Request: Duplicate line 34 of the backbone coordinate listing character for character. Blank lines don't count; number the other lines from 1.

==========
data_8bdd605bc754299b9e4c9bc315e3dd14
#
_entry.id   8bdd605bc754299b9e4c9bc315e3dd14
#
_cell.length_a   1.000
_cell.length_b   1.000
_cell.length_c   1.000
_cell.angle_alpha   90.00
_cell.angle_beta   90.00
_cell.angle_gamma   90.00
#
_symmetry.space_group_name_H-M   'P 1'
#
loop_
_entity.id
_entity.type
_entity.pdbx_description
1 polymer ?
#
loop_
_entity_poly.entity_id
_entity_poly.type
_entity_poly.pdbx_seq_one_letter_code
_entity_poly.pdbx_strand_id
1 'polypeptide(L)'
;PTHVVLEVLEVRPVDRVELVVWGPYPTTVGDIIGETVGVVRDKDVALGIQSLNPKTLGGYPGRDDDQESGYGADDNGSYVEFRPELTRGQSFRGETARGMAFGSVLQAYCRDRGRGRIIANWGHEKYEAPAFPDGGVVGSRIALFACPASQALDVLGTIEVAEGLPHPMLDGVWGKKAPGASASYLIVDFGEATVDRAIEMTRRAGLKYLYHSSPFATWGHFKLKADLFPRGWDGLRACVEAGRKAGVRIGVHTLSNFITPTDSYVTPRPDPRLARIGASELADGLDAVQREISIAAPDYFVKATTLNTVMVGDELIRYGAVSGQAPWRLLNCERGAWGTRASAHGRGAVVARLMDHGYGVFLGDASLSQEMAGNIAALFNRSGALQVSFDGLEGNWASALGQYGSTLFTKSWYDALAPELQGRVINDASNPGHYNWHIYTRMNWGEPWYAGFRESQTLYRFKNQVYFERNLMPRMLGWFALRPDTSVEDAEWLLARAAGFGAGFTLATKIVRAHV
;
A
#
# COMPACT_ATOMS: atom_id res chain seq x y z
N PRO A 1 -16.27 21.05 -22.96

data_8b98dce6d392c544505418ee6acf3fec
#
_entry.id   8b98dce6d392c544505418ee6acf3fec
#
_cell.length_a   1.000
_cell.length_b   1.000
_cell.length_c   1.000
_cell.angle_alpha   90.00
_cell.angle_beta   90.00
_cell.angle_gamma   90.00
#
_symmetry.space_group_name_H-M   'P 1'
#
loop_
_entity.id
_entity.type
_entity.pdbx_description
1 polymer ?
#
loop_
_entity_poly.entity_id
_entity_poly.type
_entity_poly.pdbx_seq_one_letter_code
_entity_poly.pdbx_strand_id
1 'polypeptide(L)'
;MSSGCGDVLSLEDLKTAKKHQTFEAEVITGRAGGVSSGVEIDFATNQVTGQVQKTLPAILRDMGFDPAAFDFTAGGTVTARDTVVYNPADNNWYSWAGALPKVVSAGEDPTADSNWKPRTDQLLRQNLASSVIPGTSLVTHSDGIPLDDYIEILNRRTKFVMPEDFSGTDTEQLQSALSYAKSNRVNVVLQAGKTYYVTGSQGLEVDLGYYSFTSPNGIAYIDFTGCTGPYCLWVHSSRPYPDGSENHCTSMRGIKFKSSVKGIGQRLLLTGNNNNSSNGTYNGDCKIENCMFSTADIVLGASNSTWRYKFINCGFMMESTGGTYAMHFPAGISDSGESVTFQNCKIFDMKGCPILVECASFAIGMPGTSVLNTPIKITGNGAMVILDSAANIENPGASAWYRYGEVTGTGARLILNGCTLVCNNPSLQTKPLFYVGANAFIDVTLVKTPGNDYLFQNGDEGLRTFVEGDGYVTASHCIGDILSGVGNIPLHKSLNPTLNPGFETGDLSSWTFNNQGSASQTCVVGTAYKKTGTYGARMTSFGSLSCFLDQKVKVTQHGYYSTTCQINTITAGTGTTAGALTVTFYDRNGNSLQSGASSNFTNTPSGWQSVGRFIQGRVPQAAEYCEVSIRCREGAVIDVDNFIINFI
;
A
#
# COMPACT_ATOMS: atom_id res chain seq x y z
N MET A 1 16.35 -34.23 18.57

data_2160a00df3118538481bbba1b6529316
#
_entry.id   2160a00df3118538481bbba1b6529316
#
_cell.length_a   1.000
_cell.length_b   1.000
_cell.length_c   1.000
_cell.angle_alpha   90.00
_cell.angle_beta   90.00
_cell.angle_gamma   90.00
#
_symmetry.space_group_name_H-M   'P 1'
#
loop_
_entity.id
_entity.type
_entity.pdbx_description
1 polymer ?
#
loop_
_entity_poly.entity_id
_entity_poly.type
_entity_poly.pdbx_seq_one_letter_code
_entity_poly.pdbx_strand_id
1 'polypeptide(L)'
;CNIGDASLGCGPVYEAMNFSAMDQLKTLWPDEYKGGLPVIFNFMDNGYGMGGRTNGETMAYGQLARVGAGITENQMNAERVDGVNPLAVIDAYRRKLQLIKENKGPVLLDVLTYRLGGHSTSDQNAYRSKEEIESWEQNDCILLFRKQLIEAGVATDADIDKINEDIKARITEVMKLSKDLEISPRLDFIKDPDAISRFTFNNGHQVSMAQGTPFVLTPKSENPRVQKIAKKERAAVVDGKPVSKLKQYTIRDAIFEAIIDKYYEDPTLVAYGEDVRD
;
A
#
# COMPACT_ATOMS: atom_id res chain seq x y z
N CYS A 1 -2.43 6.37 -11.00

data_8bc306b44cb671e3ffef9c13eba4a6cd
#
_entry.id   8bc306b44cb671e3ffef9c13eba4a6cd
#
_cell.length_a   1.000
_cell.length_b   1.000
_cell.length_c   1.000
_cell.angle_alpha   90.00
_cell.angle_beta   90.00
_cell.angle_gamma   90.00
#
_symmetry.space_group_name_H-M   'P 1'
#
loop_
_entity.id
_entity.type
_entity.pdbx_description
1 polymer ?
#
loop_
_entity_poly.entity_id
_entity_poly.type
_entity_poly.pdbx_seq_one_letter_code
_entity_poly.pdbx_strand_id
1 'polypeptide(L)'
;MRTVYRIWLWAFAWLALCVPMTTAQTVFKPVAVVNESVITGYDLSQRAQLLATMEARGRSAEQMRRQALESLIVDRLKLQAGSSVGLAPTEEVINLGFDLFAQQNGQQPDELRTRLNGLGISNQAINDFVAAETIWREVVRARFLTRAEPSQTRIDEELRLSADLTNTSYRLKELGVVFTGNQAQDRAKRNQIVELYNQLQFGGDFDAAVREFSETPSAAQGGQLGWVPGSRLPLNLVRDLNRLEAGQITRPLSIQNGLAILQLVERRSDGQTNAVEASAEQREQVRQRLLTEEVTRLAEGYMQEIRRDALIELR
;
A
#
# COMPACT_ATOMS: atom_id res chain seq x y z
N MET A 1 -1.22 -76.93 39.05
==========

_entry.id   8b98dce6d392c544505418ee6acf3fec